A Black woman on a presidential ticket is unprecedented. But Sen. Kamala Harris (D-Calif.) isn’t the only one making history this election season.
All down the ballot, women, especially women of color, are running for office in unprecedented numbers — breaking records set just two years ago.
“This year’s numbers are a positive sign that 2018 wasn’t necessarily an anomaly,” Kelly Dittmar, director of research at the Center for American Women and Politics (CAWP), told the Guardian. “What this year also points to positively is a continued diversification of the women who are running for office and who are getting nominations.”
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This year, 298 women are candidates for the House of Representatives, CAWP reported, up from 234 in 2018 — although the jump from 2016 to 2018 was even higher. At least 115 of those candidates are women of color, setting records for U.S. House nominations of Black, Latina and Native American women. Currently, there are 44 women of color serving in the House and four in the Senate, where only five women of color have ever held office, including Harris. Women overall are less represented among candidates for Senate, just 20 this year compared to 23 in 2018, only two of which are women of color.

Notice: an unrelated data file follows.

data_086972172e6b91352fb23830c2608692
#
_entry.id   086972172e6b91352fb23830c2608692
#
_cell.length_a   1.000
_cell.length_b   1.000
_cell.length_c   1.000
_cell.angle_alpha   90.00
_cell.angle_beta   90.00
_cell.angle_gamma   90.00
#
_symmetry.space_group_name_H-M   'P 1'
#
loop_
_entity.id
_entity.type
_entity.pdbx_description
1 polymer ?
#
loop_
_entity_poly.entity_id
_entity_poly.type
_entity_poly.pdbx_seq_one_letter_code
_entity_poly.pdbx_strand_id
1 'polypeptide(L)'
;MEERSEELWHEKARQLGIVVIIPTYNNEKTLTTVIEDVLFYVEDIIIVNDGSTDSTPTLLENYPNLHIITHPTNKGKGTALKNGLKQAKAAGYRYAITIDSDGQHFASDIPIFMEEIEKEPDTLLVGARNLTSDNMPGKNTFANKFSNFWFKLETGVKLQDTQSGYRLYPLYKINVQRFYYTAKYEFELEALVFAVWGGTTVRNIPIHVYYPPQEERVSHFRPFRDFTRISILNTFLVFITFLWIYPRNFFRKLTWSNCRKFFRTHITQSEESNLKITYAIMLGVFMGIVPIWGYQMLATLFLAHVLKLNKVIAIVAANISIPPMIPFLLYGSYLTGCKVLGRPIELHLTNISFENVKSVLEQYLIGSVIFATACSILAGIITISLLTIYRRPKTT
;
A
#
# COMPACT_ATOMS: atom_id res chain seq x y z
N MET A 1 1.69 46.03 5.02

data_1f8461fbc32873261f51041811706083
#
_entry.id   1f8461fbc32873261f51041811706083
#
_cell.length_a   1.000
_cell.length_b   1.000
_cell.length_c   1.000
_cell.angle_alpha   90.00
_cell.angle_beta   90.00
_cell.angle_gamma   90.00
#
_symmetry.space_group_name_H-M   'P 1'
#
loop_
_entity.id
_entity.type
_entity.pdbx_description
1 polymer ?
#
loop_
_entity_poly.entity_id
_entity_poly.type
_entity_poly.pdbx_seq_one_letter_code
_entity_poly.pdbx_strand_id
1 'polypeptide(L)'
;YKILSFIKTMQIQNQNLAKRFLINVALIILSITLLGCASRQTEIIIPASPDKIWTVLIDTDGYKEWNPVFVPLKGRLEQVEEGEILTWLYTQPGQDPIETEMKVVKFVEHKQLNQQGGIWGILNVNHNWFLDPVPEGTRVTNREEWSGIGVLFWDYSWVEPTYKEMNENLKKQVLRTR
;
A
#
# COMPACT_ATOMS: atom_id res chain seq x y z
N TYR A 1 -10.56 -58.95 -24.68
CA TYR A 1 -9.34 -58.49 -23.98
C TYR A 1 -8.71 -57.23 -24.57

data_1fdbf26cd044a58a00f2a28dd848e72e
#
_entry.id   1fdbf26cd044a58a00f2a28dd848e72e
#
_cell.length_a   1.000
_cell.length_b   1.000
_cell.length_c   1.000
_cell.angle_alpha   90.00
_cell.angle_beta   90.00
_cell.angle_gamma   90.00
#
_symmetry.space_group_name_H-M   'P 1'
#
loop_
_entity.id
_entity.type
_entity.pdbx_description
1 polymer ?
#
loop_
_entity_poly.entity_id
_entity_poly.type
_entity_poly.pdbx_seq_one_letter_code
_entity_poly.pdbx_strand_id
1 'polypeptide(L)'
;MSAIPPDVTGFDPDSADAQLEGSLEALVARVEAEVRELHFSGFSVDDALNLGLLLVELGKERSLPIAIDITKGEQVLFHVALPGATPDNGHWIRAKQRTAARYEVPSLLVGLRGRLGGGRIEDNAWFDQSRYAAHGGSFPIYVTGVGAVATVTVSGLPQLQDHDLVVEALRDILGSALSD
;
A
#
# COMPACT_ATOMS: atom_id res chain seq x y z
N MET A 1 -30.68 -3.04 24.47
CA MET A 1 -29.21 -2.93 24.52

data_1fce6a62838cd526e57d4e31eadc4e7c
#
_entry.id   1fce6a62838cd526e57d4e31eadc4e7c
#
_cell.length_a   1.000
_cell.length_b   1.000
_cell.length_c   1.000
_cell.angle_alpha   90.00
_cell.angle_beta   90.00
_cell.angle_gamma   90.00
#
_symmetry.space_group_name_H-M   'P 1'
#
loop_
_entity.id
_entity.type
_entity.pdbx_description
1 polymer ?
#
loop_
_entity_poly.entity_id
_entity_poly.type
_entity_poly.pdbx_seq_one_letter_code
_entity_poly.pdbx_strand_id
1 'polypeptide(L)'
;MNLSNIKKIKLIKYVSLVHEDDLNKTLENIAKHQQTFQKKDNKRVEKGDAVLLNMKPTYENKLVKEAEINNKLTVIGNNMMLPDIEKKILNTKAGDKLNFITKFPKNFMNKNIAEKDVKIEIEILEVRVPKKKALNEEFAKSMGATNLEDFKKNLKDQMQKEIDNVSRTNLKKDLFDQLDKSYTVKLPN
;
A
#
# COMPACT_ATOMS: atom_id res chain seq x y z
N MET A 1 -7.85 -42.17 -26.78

The outlook is good, said Dittmar, although it’s unclear whether the incoming class will match the historic first-term class of 2019, the most racially diverse and most female group of representatives ever elected.
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“It’s very clear that, for a long time, decisions being made in our country were a result of one point of view. Now, we have different voices, and we’re representing people whose stories and concerns have not been heard in Congress, so that’s going to be a tremendous change,” Rep. Lauren Underwood (D-Ill.), the youngest African American woman elected to Congress, told Politico at the time.
Democratic women are the majority of female nominees for the U.S. House. But it was also a record year for Republican women, whose nominations jumped by 80 percent between 2018 and 2020. As for women of color, CAWP reported 82 Democratic nominees compared to 33 Republican nominees.
“Black women have been the heart of the Democratic party for years,” Marquita Bradshaw, the first Black woman to be a major party nominee for statewide office in Tennessee and the only Black woman running as a Democrat or Republican for Senate, told the Guardian. “We vote our values but with the increasing social tensions and awareness, Black women knew it was time to step into our power. For too long, we have been kept out of the conversation.”
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